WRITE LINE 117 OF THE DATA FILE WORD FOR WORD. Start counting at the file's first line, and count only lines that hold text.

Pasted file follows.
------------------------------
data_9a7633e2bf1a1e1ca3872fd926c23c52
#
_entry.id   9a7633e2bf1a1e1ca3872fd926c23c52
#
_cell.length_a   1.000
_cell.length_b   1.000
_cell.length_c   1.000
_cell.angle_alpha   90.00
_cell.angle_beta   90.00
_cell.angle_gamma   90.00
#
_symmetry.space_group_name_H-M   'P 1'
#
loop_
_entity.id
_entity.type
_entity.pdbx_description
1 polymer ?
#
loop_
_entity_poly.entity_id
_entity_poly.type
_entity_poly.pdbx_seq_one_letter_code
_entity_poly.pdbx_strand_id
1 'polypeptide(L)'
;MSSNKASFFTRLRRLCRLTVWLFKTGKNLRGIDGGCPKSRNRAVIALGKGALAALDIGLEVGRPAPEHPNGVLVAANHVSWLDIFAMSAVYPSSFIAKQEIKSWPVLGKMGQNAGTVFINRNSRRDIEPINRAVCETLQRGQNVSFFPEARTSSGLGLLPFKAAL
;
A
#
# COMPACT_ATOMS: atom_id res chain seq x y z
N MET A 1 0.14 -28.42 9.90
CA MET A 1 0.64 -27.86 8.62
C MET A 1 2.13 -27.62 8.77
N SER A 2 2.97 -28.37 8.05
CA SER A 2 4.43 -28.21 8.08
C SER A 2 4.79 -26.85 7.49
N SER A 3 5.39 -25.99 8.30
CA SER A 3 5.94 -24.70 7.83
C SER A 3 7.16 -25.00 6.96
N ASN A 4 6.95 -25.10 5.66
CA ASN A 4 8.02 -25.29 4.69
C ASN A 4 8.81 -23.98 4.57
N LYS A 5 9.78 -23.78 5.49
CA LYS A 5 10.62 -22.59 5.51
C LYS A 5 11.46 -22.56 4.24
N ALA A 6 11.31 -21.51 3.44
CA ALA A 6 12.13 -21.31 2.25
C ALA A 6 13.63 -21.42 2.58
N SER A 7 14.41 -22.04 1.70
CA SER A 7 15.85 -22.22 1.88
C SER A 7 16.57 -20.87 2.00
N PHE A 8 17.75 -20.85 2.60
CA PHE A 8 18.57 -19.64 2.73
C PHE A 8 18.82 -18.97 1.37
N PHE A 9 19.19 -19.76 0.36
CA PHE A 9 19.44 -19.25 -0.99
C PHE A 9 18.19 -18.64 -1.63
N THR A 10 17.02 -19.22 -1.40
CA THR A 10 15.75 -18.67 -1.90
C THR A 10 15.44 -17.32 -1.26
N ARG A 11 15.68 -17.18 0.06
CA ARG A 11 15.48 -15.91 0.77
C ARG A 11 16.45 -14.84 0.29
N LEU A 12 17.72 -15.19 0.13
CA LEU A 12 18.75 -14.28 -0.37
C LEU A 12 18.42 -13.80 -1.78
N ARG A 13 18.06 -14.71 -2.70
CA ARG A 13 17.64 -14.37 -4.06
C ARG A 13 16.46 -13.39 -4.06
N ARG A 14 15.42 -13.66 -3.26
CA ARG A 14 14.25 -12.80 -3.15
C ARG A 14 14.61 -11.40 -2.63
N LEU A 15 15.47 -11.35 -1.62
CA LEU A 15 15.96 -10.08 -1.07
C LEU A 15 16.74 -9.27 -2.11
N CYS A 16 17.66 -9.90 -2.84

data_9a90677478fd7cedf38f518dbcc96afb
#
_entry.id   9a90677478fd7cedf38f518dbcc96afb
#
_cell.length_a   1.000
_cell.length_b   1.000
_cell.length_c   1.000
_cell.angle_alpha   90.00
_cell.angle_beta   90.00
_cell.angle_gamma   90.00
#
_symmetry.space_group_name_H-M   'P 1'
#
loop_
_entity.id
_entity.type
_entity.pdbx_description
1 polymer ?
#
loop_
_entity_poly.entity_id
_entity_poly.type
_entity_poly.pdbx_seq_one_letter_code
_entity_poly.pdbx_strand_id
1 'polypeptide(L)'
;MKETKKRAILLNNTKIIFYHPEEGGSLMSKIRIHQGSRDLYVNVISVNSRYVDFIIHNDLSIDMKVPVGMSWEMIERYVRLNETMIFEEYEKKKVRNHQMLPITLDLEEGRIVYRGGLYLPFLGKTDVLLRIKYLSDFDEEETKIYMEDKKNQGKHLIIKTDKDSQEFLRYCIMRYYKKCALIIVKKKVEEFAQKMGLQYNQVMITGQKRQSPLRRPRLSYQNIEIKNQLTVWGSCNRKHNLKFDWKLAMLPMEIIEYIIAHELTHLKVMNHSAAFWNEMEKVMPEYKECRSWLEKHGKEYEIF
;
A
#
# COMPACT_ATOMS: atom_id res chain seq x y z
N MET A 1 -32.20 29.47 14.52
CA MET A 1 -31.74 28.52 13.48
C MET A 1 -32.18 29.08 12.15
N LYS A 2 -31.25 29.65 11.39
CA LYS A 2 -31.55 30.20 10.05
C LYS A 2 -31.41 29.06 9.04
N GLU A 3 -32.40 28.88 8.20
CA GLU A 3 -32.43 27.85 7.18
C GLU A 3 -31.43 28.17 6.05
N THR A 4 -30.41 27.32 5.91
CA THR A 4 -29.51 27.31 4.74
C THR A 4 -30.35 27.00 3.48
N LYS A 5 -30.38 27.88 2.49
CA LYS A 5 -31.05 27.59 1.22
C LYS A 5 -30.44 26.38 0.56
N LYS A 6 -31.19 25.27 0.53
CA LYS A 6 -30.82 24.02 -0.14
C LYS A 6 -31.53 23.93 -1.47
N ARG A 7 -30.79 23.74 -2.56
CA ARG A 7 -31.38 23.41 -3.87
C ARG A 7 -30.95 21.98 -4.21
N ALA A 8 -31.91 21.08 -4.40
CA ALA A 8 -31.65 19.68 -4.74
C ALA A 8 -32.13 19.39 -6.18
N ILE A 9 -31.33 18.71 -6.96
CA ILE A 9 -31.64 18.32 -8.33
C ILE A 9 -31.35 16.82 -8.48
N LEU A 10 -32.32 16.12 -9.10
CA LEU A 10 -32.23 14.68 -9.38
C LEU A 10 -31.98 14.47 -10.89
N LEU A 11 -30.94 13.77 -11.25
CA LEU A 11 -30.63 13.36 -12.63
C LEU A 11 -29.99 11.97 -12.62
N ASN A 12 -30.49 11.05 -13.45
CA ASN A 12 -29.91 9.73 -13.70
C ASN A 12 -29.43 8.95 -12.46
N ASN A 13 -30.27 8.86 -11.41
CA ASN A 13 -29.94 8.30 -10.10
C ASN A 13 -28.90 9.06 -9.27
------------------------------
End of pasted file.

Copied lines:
CA THR A 4 -29.51 27.31 4.74